Analysis of the latest government case-by-case data obtained by the Transactional Records Access Clearinghouse (TRAC) at Syracuse University shows that during January 2015 a total of 131 taxpayers were prosecuted as a result of IRS investigations.
The data tracking trends also show that many IRS prosecutions are timed to coincide with tax filing season, presumably to help remind taxpayers of their legal obligations to avoid underreporting taxes owed on the returns they file.
Year after year, April consistently has the greatest number of criminal prosecutions as a result of IRS investigations — two-thirds or more higher than those seen in January. Figure 1 and Table 1 show both the 10-year average as well as prosecution figures from January through December 2014.
[Table 1. Number of Criminal Prosecutions from IRS Investigations omitted]
[Figure 1. IRS Criminal Prosecutions by Month omitted]
The odds of criminal prosecution have also varied over time. The long term trend in prosecutions for these matters going back to FY 1994 is shown more clearly in Figure 2. The vertical bars in Figure 2 represent the number of prosecutions of this type recorded each fiscal year. Each presidential administration is distinguished by the color of the bars. While the numbers were highest during the early Clinton administration, the trend was downward and was substantially lower during the Bush administration. After President Obama assumed office, they began rising again. They climbed to 2,010 prosecutions during FY 2013 before falling by 16 percent to 1,689 during FY 2014.
[Figure 2. IRS Criminal Prosecutions Over The Past 20 Years omitted]
Top Ranked Lead Charges
Table 2 shows the top lead charges recorded in the prosecutions of matters filed in U.S. District Court during FY 2014.
[Table 2. Top Charges Filed omitted, but the ranking at the top is tax perjury (7206(1)), false statement conspiracy (18 USC 286), and tax evasion (7201)]
* "Fraud and False statements" (Title 26 U.S.C Section 7206) was the most frequent recorded lead charge. Title 26 U.S.C Section 7206 was ranked 1st a year ago, while it was the 1st most frequently invoked five years ago. It was ranked 1st ten years ago and 2nd twenty years ago.
* Ranked 2nd in frequency was the lead charge "Conspiracy to defraud the Government claims" under Title 18 U.S.C Section 286. Title 18 U.S.C Section 286 was ranked 6th a year ago, while it was the 5th most frequently invoked five years ago. It was ranked 7th ten years ago and 9th twenty years ago.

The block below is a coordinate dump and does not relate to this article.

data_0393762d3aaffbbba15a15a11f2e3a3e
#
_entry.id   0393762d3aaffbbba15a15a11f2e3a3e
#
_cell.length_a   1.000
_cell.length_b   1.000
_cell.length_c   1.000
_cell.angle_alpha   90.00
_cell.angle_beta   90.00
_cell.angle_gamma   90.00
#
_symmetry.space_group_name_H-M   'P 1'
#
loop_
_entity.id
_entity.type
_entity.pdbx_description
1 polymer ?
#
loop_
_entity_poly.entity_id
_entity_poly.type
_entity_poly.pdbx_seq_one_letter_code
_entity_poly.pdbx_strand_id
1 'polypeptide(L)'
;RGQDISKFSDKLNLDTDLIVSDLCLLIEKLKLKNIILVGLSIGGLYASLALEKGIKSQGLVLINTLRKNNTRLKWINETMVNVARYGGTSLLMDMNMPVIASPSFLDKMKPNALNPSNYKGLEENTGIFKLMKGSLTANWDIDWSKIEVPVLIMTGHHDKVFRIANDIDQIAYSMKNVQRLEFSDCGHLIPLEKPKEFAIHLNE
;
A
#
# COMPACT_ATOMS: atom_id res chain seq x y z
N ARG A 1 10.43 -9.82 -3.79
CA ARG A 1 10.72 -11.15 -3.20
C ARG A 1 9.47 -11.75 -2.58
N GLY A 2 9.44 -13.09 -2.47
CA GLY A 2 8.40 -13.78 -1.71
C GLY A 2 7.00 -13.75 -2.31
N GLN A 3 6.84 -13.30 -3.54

* Ranked 3rd was "Attempt to evade or defeat tax" under Title 26 U.S.C Section 7201. Title 26 U.S.C Section 7201 was ranked 2nd a year ago, while it was the 2nd most frequently invoked five years ago. It was ranked 2nd ten years ago and 1st twenty years ago.
Among these top ten lead charges, the one showing the greatest increase in prosecutions — up 37.0 percent — compared to one year ago was Title 18 U.S.C Section 286 that involves "Conspiracy to defraud the Government claims ". This was the same statute that had the largest increase — 888 percent — when compared with five years ago.
Again among the top ten lead charges, the one showing the sharpest decline in prosecutions compared to one year ago — down 48.4 percent — was "Public money, property or records " (Title 18 U.S.C Section 641 ). This was the same statute that had the largest decrease — 28.4 percent — when compared with five years ago.
[Top Ranked Judicial Districts omitted]The reason for the increase in charges for false statement conspiracy is the continuing proliferation of stolen identity fraud via tax return filings. Note that tax perjury ranks higher in number of prosecutions than tax fraud. I suspect that, in most of the tax perjury prosecutions, tax evasion could have been charged. Tax perjury charges generally require less intense prosecutorial resources and, in an environment where most cases are resolved by plea agreement, are easier for a defendant to accept than tax evasion. And, generally, tax perjury, although a 3-year felony as compared to tax evasion (5-years) will draw the same sentence as to the tax evasion charge because of the way the Guidelines work with the tax loss -- the same for either tax perjury or tax evasion -- being the principal driver in the Guidelines calculations.
I omitted the tables and figures with the data. I encourage readers, however, to look at those items on the TRAC website linked above. They are very interesting. But keep in mind that they are just statistics which can be deployed in the service of truth or deception. Still, over the years, I have observed TRAC to be honest in the collection, presentation and analysis of the data.